Chief executives (CEOs) occupying the corner office for life (or the rest of their working life) can be an advantage - but more often, a disadvantage. One has to go back to the adage “Power corrupts, absolute power corrupts absolutely.”
The advantage is that such a CEO virtually substitutes for the founder or family. There is long term commitment - and a personal presence through long term projects.
The disadvantage may be, that they get so powerful and incensed, that they may be doing exactly as they please- and also get by, provided they keep most of the stakeholders happy with the returns that the stakeholders expect.
The organisation that saw the advantage of a “limited but reasonable tenure in power” was the Jesuit order of priests, of the Catholic Church. All their institutions elect a Rector (CEO and No1) for a period of five years. At the end of this term, he has to step down and he becomes “one of the community.” Another is elected, for another five-year term.
Thus they all know that power is temporary. It has to be fairly and judiciously used, all the time remembering, “Do unto others as you would have them do unto you."
Such CEOs remain rational and emotionally balanced. They rarely have prejudices or strong likes and dislikes. They are also pushed into working hard to show the best they can do in the time that has been allotted to them – five years – no more, and no less!
The greatest reward for the Jesuit superior is the comment, “The five years of Rev X, was a golden period,” OR “Rev X laid the foundation for this growth when he was the Superior”.
In the corporate world, Unilever seems to have followed the Jesuit model. Every Unilever chairman is appointed for five years. Six months after appointment, he has to nominate two or three of his juniors as prospective successors to himself. He then also becomes a mentor to these two or three.
The world head-quarters (HQs) also tag their performance regularly, in their present job. They may even supplement the training with short stints of assignments in the world HQs or at any of their subsidiaries.
In addition, they may be sent out for outside training at programs of reputed universities. They will finally decide who will be the successor.
The retiring CEO is looked after in terms of his pension and post-retirement benefits – so he is not in any dire need, especially if he has finished his term when he is way below the retirement age of 60.
This is a comforting guarantee to people with outstanding abilities who reached the top, earlier than most executives would.
Thus, Lever CEOs like Prakash Tandon and Vasant Rajadhyaksha went on to secure government of India appointments - more as a service to the country in their senior years, rather than as a ‘career job.’
And what happens to the CEO who is permanent till death do us part?
Most times it evolves into a shade of monarchy – where the king is supreme – and he is never wrong!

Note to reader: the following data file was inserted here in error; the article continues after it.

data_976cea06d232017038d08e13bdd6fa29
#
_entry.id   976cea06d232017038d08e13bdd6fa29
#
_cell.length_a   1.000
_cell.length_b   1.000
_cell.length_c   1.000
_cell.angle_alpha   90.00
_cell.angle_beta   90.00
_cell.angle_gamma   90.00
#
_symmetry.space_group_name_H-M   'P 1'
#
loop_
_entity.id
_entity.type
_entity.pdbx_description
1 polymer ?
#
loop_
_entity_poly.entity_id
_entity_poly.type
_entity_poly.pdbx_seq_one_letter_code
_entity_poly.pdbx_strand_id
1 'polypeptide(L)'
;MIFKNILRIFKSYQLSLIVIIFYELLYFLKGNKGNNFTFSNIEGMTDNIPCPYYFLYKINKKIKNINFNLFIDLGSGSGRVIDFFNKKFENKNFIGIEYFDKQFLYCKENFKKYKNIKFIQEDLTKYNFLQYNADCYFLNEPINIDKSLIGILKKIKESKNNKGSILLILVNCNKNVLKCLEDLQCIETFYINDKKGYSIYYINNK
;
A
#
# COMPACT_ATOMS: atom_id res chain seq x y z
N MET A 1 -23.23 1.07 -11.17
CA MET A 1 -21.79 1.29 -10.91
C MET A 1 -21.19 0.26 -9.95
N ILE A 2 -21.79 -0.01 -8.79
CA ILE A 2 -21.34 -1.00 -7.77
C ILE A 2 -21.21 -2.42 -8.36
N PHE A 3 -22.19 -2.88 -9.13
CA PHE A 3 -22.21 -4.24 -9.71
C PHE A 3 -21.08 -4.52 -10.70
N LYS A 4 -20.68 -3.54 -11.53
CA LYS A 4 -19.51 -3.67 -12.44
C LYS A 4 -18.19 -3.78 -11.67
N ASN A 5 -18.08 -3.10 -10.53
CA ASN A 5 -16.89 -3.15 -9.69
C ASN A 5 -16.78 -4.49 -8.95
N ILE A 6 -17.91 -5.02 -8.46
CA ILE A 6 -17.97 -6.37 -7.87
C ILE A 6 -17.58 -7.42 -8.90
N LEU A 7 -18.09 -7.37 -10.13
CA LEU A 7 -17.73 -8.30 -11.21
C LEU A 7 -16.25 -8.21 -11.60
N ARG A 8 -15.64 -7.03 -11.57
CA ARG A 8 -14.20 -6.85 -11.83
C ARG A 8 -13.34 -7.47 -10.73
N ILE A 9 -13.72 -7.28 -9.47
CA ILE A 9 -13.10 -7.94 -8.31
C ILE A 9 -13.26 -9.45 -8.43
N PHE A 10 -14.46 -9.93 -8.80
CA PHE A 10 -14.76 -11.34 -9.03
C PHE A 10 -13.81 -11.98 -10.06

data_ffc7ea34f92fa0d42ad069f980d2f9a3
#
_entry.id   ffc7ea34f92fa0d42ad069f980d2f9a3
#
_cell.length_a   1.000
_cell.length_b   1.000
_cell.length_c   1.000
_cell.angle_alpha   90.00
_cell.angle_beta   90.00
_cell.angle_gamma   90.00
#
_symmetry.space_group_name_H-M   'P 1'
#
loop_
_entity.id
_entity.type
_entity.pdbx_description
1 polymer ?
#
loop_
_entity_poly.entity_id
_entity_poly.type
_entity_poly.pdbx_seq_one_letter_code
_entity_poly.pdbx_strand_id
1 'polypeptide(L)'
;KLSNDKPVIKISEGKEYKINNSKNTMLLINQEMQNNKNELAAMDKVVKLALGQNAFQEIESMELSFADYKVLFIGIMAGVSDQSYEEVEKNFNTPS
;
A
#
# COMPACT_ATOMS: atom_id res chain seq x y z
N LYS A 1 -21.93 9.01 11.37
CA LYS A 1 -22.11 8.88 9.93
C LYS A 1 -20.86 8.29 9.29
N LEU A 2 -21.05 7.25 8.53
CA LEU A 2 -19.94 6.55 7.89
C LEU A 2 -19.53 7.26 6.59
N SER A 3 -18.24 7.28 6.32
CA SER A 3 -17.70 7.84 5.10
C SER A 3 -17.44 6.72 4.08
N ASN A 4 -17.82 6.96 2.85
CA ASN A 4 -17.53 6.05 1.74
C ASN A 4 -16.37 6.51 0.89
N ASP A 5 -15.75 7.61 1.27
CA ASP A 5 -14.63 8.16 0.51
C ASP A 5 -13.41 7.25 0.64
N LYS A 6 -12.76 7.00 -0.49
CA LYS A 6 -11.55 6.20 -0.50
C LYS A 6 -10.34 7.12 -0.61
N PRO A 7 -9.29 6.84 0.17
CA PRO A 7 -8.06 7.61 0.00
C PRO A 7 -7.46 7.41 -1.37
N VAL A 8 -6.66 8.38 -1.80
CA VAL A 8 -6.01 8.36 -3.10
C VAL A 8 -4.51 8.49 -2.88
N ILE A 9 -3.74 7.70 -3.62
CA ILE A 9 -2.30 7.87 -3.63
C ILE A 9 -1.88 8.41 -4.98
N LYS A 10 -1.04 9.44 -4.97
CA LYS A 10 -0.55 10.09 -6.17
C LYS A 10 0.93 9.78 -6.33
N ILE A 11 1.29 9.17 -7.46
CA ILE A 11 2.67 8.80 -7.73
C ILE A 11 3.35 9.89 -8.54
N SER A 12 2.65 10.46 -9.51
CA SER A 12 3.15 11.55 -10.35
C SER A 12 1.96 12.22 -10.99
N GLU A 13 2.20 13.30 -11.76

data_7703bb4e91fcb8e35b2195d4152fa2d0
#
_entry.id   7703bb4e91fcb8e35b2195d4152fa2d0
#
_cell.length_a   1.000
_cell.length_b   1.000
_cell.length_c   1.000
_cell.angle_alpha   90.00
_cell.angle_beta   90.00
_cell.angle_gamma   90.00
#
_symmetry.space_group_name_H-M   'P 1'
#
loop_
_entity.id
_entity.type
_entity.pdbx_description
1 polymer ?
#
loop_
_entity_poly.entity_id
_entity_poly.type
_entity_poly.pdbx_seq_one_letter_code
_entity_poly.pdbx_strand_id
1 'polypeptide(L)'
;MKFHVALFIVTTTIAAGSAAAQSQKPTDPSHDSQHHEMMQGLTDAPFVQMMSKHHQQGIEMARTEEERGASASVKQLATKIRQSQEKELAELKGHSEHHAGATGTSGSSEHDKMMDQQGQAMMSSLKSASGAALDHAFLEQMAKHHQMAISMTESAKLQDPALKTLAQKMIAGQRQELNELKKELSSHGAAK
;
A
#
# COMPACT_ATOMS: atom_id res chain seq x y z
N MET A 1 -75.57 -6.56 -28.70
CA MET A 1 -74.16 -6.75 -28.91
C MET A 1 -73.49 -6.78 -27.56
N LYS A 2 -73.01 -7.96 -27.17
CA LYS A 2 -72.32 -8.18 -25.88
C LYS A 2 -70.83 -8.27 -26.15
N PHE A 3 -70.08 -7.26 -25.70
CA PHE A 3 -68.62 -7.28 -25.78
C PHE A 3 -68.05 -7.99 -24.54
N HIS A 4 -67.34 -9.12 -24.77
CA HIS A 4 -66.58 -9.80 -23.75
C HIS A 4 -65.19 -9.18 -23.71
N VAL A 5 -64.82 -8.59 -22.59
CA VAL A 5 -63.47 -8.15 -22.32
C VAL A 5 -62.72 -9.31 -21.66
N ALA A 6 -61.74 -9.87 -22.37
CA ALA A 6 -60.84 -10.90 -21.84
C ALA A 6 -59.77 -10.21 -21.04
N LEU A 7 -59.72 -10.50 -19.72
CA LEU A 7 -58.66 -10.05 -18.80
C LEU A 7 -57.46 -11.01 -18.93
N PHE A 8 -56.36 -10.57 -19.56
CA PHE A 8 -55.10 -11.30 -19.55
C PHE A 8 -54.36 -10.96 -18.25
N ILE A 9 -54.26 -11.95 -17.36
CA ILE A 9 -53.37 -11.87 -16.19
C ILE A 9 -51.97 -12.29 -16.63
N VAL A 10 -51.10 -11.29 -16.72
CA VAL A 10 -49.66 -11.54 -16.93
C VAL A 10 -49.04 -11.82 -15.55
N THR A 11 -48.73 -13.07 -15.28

He is also tempted to demand earnings, which are totally out of balance with the earnings of the other employees.
There was a rule in the past- that the highest salary in a corporation, will not be more than 16 times the lowest salary. This code has been thrown to the winds.
For CEOs with permanence, the highest salary could even be 1,600 times the average lowest salary!
There are those, who use the power of permanence to give themselves secretly, a large bonus to enable them to afford a lifestyle which they enjoyed while they were in active service – and which they had got used to for many decades.
If not for disclosures in the divorce proceedings of Jack Welch, we might never had known what and how much he gave himself, even without the knowledge of the shareholders.
This was a pity, because many admirers, who had put him on a pedestal as the ideal manager, now had to pull him down.
Of course, there are exceptions- those who were CEOs for a long time and did not take advantage of their position. We will need to study these at another time.
For now, there is sense in selecting deserving candidates for specified terms, with clearly laid down goals; and evolving a succession plan that will keep the corporation moving forward for many decades!
(Walter Vieira is a Fellow of the Institute of Management Consultants of India (FIMC). He was a corporate executive for 14 years and pioneered marketing consulting in India in 1975. As a consultant, he has worked across the globe in four continents. He was the first Asian elected Chairman of ICMCI, the world apex body of 45 countries. He is the author of 16 books; a business columnist; visiting professor on marketing in the US, Europe and Asia. His latest books are "5 Gs of family Business" with Dr Mita Dixit and "Marketing in a Digital/ Data World" with Brian Almeida. He now spends most of the time in NGO work.)